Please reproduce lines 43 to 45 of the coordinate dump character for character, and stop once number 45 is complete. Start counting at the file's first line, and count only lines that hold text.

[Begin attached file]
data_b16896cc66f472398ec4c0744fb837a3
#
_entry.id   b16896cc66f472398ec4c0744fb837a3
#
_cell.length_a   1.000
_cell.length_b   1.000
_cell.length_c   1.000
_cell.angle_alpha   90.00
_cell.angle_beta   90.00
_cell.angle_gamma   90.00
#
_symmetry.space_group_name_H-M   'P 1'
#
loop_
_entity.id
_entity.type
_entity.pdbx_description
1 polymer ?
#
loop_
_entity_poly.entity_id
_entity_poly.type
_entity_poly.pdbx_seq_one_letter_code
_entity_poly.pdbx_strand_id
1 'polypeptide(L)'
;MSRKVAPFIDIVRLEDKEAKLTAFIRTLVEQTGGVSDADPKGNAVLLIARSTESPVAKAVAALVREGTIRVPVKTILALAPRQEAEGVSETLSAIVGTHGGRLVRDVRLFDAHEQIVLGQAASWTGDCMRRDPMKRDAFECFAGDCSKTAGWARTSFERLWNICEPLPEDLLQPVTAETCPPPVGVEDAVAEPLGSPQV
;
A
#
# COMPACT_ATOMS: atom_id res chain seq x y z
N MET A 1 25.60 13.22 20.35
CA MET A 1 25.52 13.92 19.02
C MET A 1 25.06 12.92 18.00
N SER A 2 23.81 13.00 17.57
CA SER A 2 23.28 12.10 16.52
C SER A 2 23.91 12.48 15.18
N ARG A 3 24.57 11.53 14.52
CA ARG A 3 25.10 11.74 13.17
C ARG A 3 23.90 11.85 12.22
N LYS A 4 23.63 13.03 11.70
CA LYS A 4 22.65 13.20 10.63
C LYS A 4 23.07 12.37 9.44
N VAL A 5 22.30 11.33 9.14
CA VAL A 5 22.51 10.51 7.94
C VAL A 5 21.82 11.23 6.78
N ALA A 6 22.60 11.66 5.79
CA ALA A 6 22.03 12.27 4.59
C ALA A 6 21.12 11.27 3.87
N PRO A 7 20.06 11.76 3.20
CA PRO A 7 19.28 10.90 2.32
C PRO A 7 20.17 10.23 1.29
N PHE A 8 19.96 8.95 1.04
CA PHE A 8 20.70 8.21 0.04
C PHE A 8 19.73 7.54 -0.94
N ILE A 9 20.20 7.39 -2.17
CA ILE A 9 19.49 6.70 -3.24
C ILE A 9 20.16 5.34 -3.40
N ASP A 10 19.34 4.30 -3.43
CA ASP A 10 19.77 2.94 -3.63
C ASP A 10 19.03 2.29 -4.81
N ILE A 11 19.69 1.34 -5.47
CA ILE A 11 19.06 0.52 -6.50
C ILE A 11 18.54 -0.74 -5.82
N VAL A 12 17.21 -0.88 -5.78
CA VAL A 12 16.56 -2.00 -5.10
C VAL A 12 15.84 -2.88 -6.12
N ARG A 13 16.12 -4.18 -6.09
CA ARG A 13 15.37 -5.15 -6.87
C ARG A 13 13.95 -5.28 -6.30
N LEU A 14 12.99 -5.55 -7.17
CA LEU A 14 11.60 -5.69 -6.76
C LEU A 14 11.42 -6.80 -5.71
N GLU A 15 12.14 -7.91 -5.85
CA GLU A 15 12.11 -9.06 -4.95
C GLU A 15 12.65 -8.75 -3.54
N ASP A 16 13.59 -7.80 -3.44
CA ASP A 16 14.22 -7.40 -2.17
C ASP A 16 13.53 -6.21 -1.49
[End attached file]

N VAL A 5 22.30 11.33 9.14
CA VAL A 5 22.51 10.51 7.94
C VAL A 5 21.82 11.23 6.78